The past few weeks have been doozies. From the election to the pandemic to the big changes coming our way as a family, my head has been spinning with information and sometimes fear. The Hindu holiday of Diwali came at just the right time. Why would a Christian family celebrate Diwali, you might ask? Well, we are intimately tied to India through our adoption and our homeschool seeks out opportunities to learn about other cultures and customs all the time. We Americanized it inadvertently, of course, with our attire and my lack of Indian food and the whole Hindu integration, but we had fun and the kids learned a lot, I think.
What is Diwali? Well, it first caught my eye when I noticed that in preparation for the holiday, the whole entire house gets cleaned by its inhabitants! We celebrated with a family-wide cleaning spree which always calms me. I tidied up the upstairs while the kids tackled the monumental mess downstairs. The purpose of the first day of cleaning is to have mental clarity and peace to celebrate the five days of Diwali.
It's customary for shopping to be done for the holiday, too. We did purchase new clothes. In our case, we wore our India Adoption Fundraiser tees that recently arrived on our doorstep.
On the second day, many people decorate their homes with rangoli. Colorful designs are made at the entryways of homes with colored powders and flowers and light. Well wishes are made to friends and family and sweet treats are had by all.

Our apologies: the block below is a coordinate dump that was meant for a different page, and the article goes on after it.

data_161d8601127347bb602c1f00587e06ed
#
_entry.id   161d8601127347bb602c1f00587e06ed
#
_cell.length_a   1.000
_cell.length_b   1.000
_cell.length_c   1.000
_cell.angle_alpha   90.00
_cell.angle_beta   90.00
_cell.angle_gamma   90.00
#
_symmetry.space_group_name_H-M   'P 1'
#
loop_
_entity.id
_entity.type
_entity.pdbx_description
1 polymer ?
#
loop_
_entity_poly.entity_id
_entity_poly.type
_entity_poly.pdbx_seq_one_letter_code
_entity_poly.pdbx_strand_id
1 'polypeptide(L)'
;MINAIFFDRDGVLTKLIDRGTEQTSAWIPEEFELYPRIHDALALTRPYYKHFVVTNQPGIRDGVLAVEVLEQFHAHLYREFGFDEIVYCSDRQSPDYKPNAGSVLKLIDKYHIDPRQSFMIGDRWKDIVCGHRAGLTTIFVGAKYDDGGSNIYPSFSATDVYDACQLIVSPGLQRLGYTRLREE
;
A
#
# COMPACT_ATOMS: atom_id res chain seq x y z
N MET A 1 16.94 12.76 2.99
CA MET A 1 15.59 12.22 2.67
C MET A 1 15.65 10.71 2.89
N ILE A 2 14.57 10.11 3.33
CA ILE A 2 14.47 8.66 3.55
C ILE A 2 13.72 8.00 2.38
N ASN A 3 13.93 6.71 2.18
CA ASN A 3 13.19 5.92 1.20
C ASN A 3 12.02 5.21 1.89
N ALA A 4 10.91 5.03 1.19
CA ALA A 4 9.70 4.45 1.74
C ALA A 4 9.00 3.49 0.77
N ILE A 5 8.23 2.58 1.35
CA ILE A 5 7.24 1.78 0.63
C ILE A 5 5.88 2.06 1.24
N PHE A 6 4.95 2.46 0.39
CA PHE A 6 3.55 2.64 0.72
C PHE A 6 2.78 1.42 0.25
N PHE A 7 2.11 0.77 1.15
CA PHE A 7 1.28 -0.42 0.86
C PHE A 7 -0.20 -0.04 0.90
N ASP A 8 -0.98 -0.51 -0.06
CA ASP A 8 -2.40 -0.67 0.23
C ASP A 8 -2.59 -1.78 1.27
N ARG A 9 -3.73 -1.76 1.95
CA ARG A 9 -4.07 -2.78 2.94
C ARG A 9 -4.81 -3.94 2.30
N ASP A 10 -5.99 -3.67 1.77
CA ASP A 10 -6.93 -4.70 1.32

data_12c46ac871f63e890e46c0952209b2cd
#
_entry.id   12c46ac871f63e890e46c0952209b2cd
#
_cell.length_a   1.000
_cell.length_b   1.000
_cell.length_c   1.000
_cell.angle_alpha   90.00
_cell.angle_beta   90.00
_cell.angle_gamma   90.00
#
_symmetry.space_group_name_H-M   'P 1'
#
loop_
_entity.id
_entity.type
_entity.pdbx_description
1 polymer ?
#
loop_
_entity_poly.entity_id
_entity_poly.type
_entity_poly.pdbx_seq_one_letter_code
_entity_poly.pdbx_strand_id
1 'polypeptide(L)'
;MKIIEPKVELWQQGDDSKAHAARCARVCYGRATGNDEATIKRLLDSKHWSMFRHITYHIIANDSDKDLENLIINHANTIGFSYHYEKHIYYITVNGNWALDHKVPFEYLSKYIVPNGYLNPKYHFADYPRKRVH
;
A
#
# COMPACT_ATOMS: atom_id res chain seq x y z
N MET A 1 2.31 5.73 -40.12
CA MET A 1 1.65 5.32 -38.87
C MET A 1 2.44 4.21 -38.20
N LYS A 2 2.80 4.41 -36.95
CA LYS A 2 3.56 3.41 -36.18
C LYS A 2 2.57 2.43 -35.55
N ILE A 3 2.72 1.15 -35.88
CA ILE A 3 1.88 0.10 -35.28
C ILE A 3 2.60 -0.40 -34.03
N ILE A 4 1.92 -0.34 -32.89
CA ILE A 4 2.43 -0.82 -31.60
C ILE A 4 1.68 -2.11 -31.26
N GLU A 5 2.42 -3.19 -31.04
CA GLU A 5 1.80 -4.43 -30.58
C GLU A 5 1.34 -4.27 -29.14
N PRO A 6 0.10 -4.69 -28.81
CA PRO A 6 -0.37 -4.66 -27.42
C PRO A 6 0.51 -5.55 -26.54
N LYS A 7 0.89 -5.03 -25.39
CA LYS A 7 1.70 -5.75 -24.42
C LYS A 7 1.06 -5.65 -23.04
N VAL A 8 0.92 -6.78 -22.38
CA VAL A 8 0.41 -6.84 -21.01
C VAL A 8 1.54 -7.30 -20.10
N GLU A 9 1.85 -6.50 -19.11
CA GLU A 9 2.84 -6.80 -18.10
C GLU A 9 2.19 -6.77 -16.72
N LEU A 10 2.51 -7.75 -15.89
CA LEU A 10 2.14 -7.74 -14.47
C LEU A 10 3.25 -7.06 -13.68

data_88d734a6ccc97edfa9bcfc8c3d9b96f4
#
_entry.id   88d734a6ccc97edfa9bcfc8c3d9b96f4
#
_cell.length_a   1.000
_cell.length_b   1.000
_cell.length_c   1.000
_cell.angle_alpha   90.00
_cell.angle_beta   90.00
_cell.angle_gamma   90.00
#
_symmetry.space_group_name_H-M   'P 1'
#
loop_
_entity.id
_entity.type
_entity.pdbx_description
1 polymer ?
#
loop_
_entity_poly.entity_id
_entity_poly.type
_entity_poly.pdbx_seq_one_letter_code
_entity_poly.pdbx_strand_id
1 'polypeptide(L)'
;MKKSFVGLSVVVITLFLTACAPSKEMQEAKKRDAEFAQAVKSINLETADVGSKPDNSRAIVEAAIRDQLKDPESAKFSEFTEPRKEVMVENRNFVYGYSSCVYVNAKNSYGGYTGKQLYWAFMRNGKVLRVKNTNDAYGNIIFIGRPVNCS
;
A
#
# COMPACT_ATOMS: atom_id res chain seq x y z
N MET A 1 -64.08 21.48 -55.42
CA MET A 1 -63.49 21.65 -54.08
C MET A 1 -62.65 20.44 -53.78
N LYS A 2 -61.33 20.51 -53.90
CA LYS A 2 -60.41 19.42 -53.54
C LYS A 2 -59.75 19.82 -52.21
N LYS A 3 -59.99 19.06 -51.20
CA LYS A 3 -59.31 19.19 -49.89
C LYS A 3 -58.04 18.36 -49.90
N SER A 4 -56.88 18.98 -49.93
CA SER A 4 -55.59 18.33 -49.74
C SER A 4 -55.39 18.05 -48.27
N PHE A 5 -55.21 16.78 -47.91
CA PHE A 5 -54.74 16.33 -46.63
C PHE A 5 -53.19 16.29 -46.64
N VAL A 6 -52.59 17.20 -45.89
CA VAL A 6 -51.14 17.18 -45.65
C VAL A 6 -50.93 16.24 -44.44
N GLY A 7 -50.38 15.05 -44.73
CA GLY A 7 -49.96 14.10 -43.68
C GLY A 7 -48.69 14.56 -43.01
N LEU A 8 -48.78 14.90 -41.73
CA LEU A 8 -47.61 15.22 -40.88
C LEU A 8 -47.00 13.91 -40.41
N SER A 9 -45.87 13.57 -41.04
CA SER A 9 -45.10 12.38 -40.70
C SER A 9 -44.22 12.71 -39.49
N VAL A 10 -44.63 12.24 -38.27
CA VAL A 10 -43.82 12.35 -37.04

The third day is marked with family gatherings, food, prayers, and fireworks.
On the fourth day, gifts and well wishes are given to friends and relatives.
On the final day, siblings visit one another and exchange gifts.
From my understanding and application, Diwali is about embracing light and goodness over darkness. What a great notion to teach my children. I think perhaps God is showing me something through all of this waiting. As I imagine what it must be like to be in India right now celebrating with more lights and colors than I've ever seen, I can imagine that the government there needs a break, too. It reminds me to relax and continue waiting patiently with this adoption. I want to celebrate the children I have here and the one God is orchestrating to join our family one day. The blending of lives is humbling, incredibly humbling...and it's our pleasure to be free to learn about the country where our future family member resides.
Happy Diwali to you and yours.